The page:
Climb up to the second floor of this 80-year-old heritage shophouse and enter Emerald City. The alluring green marble long bar is lit by the glow radiating through the stained glass. Behind it, bartenders dressed in tailored suits with bow ties and – you won't believe it – bermudas too. And here they are, shaking up classic cocktails crafted with Asian ingredients.
Can't say you've been to Gibson without having a swig of the namesake Gibson ($25). Expertly crafted with Roku gin and house-made Ginjo sake-vermouth, the boozy tipple flexes a drier finish and a hint of fruitiness while paying homage to Japan in its elegant simplicity. It comes with three bite-sized portions of smoked quail eggs, pickled onion and radish – all cured in-house – on skewers to chase each sip with a different nuance of umami.
In its new menu, Chimera anchors the theme that reflects hybridity where the bar showcases a bond between produce and product. A fizzy start to the evening is the Amazake Bellini ($25), a local riff on a classic Bellini. Fermenting basmati rice with koji, the bar creates a rich and creamy Amazake to pair with pandan and topped with prosecco that results in an elegant profile of approachable sweetness and a hint of sourness.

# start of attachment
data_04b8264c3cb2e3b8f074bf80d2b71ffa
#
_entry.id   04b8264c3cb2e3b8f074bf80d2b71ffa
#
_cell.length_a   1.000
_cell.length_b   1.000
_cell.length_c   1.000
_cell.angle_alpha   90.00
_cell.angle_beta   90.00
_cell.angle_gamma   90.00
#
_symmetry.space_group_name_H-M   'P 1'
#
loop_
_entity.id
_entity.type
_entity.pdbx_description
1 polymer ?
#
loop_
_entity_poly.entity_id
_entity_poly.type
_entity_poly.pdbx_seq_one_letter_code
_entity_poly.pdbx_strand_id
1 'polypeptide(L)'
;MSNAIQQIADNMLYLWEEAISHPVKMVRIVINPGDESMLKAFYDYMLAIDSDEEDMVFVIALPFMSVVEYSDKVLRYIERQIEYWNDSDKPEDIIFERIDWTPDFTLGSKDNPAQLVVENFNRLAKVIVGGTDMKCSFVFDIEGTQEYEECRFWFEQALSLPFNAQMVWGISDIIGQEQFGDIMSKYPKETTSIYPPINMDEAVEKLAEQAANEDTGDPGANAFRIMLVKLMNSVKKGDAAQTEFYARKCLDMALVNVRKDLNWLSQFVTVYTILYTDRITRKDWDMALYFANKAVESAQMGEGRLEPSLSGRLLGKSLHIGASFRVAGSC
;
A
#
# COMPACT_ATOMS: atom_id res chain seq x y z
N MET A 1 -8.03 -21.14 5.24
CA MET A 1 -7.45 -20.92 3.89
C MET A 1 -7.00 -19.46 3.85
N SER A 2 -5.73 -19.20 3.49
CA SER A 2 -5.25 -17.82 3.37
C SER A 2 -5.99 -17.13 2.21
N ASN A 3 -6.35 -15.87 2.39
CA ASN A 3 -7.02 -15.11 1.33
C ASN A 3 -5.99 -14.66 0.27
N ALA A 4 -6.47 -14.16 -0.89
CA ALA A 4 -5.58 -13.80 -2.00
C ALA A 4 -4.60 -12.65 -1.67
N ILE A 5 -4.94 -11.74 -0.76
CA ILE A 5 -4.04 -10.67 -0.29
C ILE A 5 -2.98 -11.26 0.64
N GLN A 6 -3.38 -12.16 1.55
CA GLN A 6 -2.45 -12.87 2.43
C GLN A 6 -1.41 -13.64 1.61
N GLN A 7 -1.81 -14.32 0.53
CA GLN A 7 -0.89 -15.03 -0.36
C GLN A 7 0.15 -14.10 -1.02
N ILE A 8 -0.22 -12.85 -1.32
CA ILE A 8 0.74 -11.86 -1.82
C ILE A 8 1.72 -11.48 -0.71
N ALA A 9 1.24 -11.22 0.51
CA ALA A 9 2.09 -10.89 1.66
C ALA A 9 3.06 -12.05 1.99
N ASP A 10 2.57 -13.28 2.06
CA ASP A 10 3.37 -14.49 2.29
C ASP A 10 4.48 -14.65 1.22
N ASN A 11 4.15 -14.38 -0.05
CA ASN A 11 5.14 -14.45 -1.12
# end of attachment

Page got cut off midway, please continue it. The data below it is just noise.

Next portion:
If you fancy a classy Manhattan, have a go at the Back To The Roots ($25) where the heady number sees an interesting addition of Chinese liquorice root to naturally sweeten the base of Jack Daniel's Tennessee Rye. A blend of Tempus Fugit Creme de Cacao, Del Professore vermouth blend and Non 6 follows to even out with fruity but subtle umami notes of tomato.
Another highlight was the Coffee Shochu Martini ($25), one that raised brows but not because of the hit of caffeine. Here, dry coffee shochu from Tsubosaka Brewery in Hyogo headlines the decadent act with a mix of salted caramel rum and a funky oily South African Mhoba rum. Dusted with shiitake powder, the deliciously captivating – espresso martini-esque – tipple makes for the perfect nightcap.
The elevated bar snacks shed their hefty price tags and are now far more approachable. A satisfying plate of mussel spaghetti ($34) with saffron and anchovy gremolata feels like a fuzzy hug after a few head-nodding slurps. While the oily ceviche of big eye tuna ($30) is satisfyingly fatty, with slices paired with crisp strips of Korean pear and vibrantly laced with bright yellow jewels of passionfruit.
But it is the seasonal fresh oysters that remain a well-kept secret in these parts and gone were the days of the dauntingly-priced tiered seafood platters. Our favourite was the Totten Inlet ($7, per piece) hailing from Washington, USA. It is a rich fleshy brine bomb that had the slightest sweet melon notes to finish, definitely one you should look out for on the menu if you're into oysters.